I have struggled through the past several weeks. Tired, depressed and frustrated for reasons too wearisome to relate, I’ve been angry at everything in general and nothing in particular. This mood has been made worse by the knowledge that as a Christian I’m supposed to love those who drive like idiots, bless those who insult the work that I do, and give thanks to God despite my misery. That I am unable to love, bless or thank has only compounded my guilt, as did my current theology lesson on the role of the laity on the Church as described in the Vatican II document Lumen Gentium, which states that my vocation is to live a life “resplendent in faith, hope and charity” and to be to the world what the soul is to the body.
Any body depending on my imitation of a soul is gasping for nourishment.
About the only thing that has kept me from drowning in despair is that at least I have been able to force myself to sit daily in prayer – even if the only thought I can muster is that I am unable to pray.
Relief came on Monday, with this quote by St. Ignatius Loyola: “Our ancient enemy sets up all possible obstacles to turn us aside from the way on which we have entered. He makes use of everything to vex us. We find ourselves sad without knowing why. We cannot pray with devotion, nor contemplate, nor even speak or hear of the things of God with any interior taste or relish. He goes on to suggest that we are entirely forgotten by God our Lord and that all that we have done and all that we desire to do is entirely worthless. He thus endeavors to bring us to a state of general discouragement. We can thus see what causes our fear and weakness: It is a too-prolonged gaze at such times on our miseries.”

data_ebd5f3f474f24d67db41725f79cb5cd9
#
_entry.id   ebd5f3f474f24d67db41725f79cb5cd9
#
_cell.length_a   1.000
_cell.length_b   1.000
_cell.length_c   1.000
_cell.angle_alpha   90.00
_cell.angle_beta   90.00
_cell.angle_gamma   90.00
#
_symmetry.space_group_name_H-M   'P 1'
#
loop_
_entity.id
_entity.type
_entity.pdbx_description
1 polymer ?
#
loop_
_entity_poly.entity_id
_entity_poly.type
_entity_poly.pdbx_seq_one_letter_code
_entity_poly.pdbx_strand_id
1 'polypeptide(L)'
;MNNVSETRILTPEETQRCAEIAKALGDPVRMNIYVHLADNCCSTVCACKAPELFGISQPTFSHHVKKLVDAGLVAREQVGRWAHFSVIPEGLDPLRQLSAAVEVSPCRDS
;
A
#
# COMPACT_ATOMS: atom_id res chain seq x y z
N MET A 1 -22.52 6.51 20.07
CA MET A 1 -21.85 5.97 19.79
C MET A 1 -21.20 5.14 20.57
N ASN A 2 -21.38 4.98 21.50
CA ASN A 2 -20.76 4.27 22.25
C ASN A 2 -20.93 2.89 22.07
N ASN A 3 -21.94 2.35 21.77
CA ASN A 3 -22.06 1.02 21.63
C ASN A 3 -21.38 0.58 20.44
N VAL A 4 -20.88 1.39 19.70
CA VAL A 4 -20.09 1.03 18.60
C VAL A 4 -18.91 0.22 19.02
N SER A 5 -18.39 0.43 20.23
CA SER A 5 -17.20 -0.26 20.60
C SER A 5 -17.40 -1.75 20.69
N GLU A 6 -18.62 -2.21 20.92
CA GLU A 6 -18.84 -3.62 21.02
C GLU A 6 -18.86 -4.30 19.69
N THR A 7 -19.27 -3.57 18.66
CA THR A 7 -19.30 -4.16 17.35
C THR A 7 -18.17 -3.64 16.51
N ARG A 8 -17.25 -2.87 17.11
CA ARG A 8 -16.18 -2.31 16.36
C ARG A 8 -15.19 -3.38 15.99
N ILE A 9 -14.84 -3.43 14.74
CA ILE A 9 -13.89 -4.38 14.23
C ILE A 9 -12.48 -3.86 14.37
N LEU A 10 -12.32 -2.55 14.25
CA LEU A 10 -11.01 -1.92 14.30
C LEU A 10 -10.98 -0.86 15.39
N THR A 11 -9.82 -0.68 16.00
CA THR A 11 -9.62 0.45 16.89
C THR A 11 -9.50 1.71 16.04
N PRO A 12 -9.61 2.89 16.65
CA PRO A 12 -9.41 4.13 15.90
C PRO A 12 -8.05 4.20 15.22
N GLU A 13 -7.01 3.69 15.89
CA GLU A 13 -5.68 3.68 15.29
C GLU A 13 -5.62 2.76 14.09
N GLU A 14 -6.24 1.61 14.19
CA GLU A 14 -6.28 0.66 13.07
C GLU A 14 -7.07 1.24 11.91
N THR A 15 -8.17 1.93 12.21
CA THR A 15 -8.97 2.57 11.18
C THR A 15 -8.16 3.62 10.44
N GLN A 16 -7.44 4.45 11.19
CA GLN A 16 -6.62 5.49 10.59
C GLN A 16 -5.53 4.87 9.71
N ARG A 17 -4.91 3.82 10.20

Reading that reminded me of a lesson from last year on how evil spirits work. I learned, again drawing from Ignatian spirituality, that when a person is turning to God, evil spirits inflict him or her with anxiety, sadness, spiritual turmoil, darkness of soul, and restlessness; and offer temptations that lead to the absence of faith, hope and love; all of which leads to a soul that is slothful, sad and separated from God.
That description fits my situation exactly.
Ignatius’ solution to this state of affairs is to double down on prayer, fasting and good works. This is more difficult than it sounds when harboring a suspicion that is all but conviction of being abandoned by God – and wondering if there is a supreme being, and if indeed there is then this divine one’s nature is more likely to be vengeful than loving.
Into all of this came a prayer from a saint I’d never heard of.
St. Ita, an Irish mystic from the sixth century, said, “Three things that most displease God are a mouth that hates people, a heart harboring resentments, and confidence in wealth.”
Given my current spiritual state, that quote should have wrapped me in yet another layer of despair, but thankfully the reflection that accompanied it suggested flipping through my checkbook to see how often I’ve given to charity. On that score, at least, I’m not a total failure.
I grabbed onto the ray of hope cast by my monthly contributions to the Utah Food Bank and Catholic Relief Services. Admittedly, the checks I write are for paltry sums, but God does credit those who give to the poor, and suddenly I am able to “behold God beholding me … and smiling,” as Anthony de Mello, S.J. suggested. To me it seems to be more an amused glance than a smile, but even that is enough to soothe my soul.
Marie Mischel is editor of the Intermountain Catholic.